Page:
• A person should speak to a doctor if they think they are experiencing symptoms of syncope, epileptic fainting, or fainting spells that result from medication. In cases of severe alcohol poisoning, a person may need emergency help. Most people will resume their everyday lives with medication. If a person's fainting spells related to an underlying medical condition, they should stop once the person receives treatment to control the condition.
  • Blackout prevention:

  • Besides abstaining from alcohol, moderation and pace are important to prevent blackouts. Avoid binge drinking, which defined as having five or more drinks in about two hours for men, or four or more drinks for women.
  • To avoid blackouts, you must:
    • Eat a strong meal or snacks before and during alcohol consumption.
    • Drink slowly: Sipping, rather than gulping, will help you keep track of how alcohol affects the body.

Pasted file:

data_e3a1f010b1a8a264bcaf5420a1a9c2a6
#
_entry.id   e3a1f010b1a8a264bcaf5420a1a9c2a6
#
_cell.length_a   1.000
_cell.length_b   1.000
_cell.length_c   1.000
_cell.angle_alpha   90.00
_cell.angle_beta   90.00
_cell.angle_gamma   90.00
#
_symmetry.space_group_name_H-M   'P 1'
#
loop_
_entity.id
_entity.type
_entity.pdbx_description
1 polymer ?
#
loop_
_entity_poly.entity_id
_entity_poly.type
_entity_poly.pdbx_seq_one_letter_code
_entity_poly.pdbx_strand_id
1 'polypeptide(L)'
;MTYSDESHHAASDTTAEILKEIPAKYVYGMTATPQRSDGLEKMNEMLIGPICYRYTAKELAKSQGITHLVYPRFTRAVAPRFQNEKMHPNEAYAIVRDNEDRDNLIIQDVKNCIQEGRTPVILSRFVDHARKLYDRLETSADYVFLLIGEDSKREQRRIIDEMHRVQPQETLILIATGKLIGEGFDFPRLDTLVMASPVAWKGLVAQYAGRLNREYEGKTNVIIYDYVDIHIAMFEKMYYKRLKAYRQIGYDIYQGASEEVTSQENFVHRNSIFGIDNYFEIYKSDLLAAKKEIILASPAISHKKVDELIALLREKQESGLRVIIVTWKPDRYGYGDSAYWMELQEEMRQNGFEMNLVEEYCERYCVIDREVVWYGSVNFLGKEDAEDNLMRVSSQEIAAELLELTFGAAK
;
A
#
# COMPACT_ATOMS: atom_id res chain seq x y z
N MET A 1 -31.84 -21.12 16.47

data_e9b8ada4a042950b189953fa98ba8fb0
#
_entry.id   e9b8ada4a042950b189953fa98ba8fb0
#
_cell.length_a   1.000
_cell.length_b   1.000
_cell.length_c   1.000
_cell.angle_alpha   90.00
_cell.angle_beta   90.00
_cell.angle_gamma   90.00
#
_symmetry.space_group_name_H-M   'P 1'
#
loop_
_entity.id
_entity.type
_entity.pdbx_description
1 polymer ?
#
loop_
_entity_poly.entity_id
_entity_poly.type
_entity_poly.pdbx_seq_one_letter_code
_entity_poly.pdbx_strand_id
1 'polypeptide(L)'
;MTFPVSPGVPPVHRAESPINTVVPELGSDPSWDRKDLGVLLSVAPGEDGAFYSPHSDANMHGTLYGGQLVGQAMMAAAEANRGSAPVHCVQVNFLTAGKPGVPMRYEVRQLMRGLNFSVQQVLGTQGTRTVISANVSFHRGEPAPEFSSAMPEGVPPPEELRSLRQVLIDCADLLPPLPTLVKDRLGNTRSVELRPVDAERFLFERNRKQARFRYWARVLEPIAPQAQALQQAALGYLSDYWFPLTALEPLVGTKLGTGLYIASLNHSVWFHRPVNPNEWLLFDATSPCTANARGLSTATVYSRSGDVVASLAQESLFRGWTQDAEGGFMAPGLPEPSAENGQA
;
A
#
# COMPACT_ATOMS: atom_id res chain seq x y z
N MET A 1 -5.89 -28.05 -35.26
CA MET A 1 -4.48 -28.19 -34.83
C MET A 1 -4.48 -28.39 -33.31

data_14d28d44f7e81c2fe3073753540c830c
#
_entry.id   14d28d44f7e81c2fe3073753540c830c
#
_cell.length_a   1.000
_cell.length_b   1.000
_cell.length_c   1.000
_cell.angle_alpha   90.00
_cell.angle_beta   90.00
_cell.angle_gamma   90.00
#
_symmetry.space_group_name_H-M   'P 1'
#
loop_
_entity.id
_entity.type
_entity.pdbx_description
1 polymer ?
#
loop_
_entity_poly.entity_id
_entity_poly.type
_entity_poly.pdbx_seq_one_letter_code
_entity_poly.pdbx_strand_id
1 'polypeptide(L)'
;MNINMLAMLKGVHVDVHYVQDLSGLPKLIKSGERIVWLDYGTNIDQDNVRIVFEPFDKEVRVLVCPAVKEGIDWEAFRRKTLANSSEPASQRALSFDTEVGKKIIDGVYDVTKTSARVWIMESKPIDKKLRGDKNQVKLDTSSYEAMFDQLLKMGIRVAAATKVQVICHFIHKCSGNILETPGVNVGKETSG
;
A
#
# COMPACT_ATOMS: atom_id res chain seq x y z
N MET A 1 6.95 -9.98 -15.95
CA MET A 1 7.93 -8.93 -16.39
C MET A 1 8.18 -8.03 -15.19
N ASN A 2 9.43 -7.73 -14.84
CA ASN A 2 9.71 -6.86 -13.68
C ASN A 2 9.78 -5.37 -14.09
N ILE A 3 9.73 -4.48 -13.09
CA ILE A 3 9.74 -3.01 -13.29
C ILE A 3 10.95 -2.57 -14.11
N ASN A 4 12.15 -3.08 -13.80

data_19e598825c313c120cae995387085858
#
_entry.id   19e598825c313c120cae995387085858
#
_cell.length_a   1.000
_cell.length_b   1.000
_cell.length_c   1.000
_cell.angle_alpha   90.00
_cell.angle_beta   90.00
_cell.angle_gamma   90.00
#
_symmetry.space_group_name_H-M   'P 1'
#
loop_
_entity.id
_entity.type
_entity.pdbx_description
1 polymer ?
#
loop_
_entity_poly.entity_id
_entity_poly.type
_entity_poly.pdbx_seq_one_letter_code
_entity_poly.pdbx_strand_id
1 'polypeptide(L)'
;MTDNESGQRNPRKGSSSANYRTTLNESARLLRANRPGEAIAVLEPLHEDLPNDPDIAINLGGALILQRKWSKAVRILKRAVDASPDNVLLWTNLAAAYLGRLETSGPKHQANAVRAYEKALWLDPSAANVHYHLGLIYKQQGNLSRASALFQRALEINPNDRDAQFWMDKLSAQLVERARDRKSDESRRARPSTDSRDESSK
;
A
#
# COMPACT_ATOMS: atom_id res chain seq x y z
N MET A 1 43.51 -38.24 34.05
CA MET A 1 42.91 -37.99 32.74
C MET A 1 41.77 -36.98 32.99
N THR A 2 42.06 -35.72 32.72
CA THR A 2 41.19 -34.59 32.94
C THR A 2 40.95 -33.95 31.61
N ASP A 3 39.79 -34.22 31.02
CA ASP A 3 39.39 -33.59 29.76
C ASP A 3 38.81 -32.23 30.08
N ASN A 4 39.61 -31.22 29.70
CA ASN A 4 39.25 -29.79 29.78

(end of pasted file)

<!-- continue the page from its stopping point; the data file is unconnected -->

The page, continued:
• Hydrate body:Consider drinking a glass of water between alcoholic drinks to limit how much and how quickly you consume alcohol.

    Frequently Asked Questions:

  • Most power outages will end almost as soon as they start, but some can last much longer, days or even weeks.
  • A seizure occurs when there is an increase in this electrical activity. This causes several physical symptoms, such as muscle twitching, visual disturbances, and fainting. Seizures can affect the entire brain.
  • The possible complications of blackouts depend on the underlying cause. Because fainting can be caused by serious illness, failure to seek treatment can lead to serious complications and permanent damage.
  • Several studies have found that psychological conditions such as anxiety, depression, and panic attacks are linked with syncope, in particular vasovagal and unexplained syncope.
  • Citations:

  • JSTOR - https://www.jstor.org/stable/26069269
  • Taylor and Francis online - https://www.tandfonline.com/doi/abs/10.1081/ADA-120029874
  • Wiley's Online Library - https://onlinelibrary.wiley.com/doi/abs/10.1111/j.1556-4029.2006.00161.x